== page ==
War secrets of the Jewish-British military commandos
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War secrets of the Jewish-British military commandos

Author Leah Garrett tells the amazing story of X Troop, a German-speaking refugee volunteer unit determined to outwit and outfight the Nazis

The only photo of the full X Troop with dog mascot (courtesy of Masters Family Collection)
The only photo of the full X Troop with dog mascot (courtesy of Masters Family Collection)

 Troop is the fiercest British Second World War commando force you have likely never heard of. Formally known as “No. 10 (Inter-Allied) Commando, 3 Troop,” its 87 members were mainly Jewish refugees from Germany and Austria who were hell-bent on exacting revenge on the Nazis who had destroyed their families and home communities. Some commandos were themselves survivors of incarceration in Nazi concentration camps.

Sworn to secrecy about their true identities for their own safety, these brave young men assumed English noms de guerre. Only one person, a secretary at MI5, who worked in the casualty division, had access to the list of the men’s real names and places of origin.

After a year and a half of intensive training in Wales and Scotland, the X Troopers were assigned to the spearhead of Allied forces that invaded Europe and fought into the heart of the Third Reich. Using advanced combat and counterintelligence techniques, and their native German language abilities, they undertook dangerous missions to infiltrate behind enemy lines. In battle, they captured and immediately interrogated the enemy, providing invaluable information to the advancing Allied armies.

The X Troopers never fought as a joint force. They were seconded individually or in small groups to various Allied troops and divisions. Over half of them were killed, wounded or went missing in action.

“Nothing was going to stop them,” said Leah Garrett, author of a new book about this highly selective and motivated unit, whose exploits have largely been lost to history owing to their clandestine nature.

Published last month, X Troop: The Secret Jewish Commandos Who Helped Defeat the Nazis brings readers along on every step of these men’s journey from Central European teenagers to crack British commandos. The page-turning account is replete with astounding feats that were unknown until now, thanks to the author’s success in declassifying long-sealed, top-secret British military records.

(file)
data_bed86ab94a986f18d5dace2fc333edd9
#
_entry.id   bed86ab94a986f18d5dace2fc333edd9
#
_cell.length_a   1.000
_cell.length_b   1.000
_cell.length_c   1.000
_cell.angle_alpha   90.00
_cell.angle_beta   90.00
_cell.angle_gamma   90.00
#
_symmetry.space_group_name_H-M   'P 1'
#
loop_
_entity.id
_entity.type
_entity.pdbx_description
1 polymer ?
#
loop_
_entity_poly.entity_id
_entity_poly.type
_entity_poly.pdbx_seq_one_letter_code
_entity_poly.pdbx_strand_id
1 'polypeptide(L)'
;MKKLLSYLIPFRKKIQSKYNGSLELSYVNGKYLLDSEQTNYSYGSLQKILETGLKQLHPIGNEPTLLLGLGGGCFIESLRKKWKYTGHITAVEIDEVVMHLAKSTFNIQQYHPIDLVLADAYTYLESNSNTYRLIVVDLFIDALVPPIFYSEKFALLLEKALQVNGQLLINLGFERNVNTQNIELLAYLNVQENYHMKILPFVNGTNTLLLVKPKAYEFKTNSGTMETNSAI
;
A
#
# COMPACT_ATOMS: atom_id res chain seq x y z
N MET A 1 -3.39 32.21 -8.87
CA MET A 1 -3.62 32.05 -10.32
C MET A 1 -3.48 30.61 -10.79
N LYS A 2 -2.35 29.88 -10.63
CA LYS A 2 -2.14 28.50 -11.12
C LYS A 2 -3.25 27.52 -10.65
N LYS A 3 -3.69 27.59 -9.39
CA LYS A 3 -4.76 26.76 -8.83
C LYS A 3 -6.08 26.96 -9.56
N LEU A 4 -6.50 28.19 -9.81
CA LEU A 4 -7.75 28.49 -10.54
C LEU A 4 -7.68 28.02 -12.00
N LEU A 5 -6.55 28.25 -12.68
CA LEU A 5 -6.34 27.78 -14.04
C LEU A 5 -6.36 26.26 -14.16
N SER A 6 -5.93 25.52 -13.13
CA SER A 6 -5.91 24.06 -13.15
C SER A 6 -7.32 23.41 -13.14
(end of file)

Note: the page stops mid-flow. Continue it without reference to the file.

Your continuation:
Ian Harris leading captured German soldiers in Osnabruck, Germany, April 1945 (courtesy of Imperial War Museum)

Garrett, director of the Jewish Studies Center and director of Hebrew and Jewish Studies at Hunter College in New York, already had another book under her belt about Jewish Second World War fighters, the well-received Young Lions: How Jewish Authors Reinvented the American War Novel. Her experience researching and writing vividly about combat shines through in X Troop.

The book contains its share of famous names but, importantly, Garrett introduces the X Troopers, focusing primarily on three: Colin Anson (born Claus Ascher in Frankfurt), Peter Masters (Peter Arany, Vienna), and Freddie Gray (Manfred Gans, Borken, north-west Germany near the border with the Netherlands).

“I was able to gather the most information on these three. They are also a good trio to put at the centre of the story because they represent different personal backgrounds and varying war experiences,” Garrett said.

Anson was the only child of a Jewish father and a non-Jewish mother. Baptised and brought up as a Christian, he was unaware he was half-Jewish until his father, Curt, told him when he was a young teen. In autumn 1937, after publicly speaking out against the Nazis, Curt was arrested and sent to Dachau concentration camp. Less than two weeks later, a Gestapo officer told the fam ily Curt had died of “circulation failure”, His ashes were posted to his widow and son – at their expense.